Silence as Pretext for Pizza

The Renaissance Society at the University of Chicago has an ongoing art exhibition called “Several Silences,” and they invited me to lecture in connection with it Sunday, May 31, at 2:00. Here’s their description of the exhibition:

Titled after an essay by the late philosopher and literary theoretician Jean-Francois Lyotard, Several Silences is a group exhibition exploring various kinds of silence. As a discourse, the aesthetic of silence has been thoroughly domesticated within the visual arts. Although silence as a discourse in art arose out of conditions calling for the negation of art, it has subsequently become familiar subject matter no longer operating as the avant-garde ideal it once was. This is not to say silence has lost significance. If anything, it has become a more potent antidote to a culture of distraction. Silence, however, is not the absence of communication. It is dialectically opposed to communication, so that one sustains and supports the other. Inextricably bound to communication, which it tacitly evokes, silence itself is a form of communication with many meanings. There are voluntary and involuntary silences–some comfortable, others not. There is Cage’s silence, which calls for the distinction between clinical and ambient silences. There is silence as conscious omission or redaction. And then there is memorial silence.

I’ll be speaking, surprise surprise, about Cage’s 4’33”: mostly excerpts from my upcoming book, though with a little more latitude for opinion, theorizing, and anecdote. 
After 12 years of living in Chicago, and six of writing there, I left in 1989, and I’ve only been back once, for a friend’s wedding. I can’t wait to have some authentic deep-dish pizza, which left me with a permanently jaundiced view of all other pizza in the world. Of course, the University of Chicago, down in Hyde Park, was “the other Chicago,” not the one I lived and worked and misspent my student years in, though as a young critic I did orbit around Ralph Shapey down there periodically. Musically, we used to refer to the U. of C. world as “Uptown,” even though it was down south, back when people used such words. It’ll be a trip to go back.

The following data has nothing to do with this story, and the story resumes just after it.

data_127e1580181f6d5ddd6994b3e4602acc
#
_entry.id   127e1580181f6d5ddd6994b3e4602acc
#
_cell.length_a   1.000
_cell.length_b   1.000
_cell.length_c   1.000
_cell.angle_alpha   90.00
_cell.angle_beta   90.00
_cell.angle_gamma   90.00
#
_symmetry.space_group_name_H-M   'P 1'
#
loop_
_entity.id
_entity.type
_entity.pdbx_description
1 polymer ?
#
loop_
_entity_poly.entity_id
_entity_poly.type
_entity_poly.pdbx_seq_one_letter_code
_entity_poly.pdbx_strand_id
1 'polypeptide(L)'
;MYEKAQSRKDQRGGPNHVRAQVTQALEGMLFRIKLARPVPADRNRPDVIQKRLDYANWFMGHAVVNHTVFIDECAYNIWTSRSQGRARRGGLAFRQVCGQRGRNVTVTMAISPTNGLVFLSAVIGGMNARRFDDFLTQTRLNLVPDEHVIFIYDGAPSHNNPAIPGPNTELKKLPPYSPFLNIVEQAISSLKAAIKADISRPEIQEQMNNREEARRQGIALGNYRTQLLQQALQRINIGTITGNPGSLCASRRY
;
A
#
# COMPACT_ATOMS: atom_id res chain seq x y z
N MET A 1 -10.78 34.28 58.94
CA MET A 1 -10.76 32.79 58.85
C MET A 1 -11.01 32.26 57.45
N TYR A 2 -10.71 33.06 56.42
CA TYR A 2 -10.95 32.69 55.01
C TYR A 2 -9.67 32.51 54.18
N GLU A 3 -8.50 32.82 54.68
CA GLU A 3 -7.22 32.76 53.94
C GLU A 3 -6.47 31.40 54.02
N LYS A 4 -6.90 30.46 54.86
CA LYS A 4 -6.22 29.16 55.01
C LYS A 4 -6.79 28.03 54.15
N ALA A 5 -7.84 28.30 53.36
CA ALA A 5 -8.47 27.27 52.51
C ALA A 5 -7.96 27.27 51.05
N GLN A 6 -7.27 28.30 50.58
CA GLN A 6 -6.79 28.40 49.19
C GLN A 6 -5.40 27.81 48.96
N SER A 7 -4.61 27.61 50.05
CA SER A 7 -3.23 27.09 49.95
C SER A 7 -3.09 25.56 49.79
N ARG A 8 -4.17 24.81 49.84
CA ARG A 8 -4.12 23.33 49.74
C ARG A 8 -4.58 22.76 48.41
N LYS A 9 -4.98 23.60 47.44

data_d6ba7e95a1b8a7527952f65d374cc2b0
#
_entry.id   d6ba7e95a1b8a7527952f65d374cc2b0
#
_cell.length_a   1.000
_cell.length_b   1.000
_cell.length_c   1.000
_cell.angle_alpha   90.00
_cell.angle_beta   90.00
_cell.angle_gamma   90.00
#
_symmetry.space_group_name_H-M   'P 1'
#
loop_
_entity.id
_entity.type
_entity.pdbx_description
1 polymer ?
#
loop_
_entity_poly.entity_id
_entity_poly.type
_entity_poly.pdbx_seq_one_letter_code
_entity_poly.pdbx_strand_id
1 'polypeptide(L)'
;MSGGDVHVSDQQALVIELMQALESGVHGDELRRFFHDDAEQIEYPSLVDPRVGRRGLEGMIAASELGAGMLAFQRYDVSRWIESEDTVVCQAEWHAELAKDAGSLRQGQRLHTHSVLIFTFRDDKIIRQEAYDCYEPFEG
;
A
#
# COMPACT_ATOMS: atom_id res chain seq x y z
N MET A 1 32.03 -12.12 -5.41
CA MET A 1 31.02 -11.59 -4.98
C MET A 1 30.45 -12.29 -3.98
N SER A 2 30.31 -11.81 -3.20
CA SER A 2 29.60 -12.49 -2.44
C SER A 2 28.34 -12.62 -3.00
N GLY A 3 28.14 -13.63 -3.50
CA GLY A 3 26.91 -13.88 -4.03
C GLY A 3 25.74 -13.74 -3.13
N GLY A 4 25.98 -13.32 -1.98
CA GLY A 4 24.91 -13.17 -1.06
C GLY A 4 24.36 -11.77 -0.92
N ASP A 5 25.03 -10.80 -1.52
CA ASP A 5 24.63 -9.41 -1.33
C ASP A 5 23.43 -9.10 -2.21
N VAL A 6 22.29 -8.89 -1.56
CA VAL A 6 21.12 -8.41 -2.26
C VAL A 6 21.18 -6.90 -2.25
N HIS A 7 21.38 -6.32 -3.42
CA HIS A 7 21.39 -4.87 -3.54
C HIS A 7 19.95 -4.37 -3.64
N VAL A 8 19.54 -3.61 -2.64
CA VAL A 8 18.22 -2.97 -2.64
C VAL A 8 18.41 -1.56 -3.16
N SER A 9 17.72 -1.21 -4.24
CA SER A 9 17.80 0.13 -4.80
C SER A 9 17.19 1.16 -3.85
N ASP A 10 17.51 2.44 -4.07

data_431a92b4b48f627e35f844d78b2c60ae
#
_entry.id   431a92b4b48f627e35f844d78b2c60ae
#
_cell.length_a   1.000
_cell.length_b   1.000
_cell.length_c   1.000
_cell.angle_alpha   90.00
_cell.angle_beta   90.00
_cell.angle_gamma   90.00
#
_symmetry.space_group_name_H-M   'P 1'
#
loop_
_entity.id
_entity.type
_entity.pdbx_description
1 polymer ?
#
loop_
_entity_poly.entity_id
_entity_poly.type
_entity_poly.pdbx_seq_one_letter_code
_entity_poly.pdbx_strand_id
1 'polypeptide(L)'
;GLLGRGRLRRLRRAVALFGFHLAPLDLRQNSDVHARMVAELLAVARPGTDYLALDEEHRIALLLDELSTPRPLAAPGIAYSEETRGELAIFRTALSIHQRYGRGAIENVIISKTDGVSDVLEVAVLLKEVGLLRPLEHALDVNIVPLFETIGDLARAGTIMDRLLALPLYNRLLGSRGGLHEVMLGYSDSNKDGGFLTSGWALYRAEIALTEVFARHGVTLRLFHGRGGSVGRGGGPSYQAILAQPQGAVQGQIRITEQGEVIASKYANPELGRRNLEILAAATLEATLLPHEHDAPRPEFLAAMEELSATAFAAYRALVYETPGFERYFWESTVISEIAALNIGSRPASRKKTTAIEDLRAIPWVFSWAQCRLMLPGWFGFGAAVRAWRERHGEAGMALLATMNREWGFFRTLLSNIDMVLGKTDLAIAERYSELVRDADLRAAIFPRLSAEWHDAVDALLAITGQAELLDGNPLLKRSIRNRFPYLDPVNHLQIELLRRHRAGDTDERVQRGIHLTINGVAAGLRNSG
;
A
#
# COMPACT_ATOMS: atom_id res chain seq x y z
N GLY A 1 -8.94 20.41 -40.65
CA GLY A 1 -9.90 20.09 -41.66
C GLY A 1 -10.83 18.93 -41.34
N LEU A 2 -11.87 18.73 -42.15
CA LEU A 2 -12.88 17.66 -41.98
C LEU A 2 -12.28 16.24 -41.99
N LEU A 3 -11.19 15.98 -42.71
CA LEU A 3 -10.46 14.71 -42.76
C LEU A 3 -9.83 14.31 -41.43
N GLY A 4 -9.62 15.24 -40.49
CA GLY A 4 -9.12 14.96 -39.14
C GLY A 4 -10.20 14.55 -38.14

Comments

  1. says

    Enjoy, Kyle. I was in Chicago three weeks ago for a meeting but didn’t have time to make it back to the U of C (uptown?). Was shocked to see that Gino’s East no longer has the tables with the graffiti cut into them. Is nothing sacred?
    Glad the U of C is approaching the 21st century in terms of its music and artistic focus. I used to go nuts there when I would program minimalist music in the late 70’s and early 80’s there on their radio station, since it was like being a person of color in the middle of 50’s Mississippi. Someone even called in threatening to kill Philip Glass if I didn’t stop playing his music! 8-)

  2. says

    There were a few anomalies over the years. In 1996 I gave a lecture called The Music Around Mark Rothko, at the U of C Smart Gallery, with a Rothko exhibit on their walls. Afterwards, there was a concert in the space with music by Brown, Cage, Wolff and Feldman, followed by a panel discussion that I sat on with none other than W.J.T. Mitchell, the eminent writer, art scholar and editor of Critical Inquiry.
    It will be great seeing you again Kyle!
    Peter (downtown?)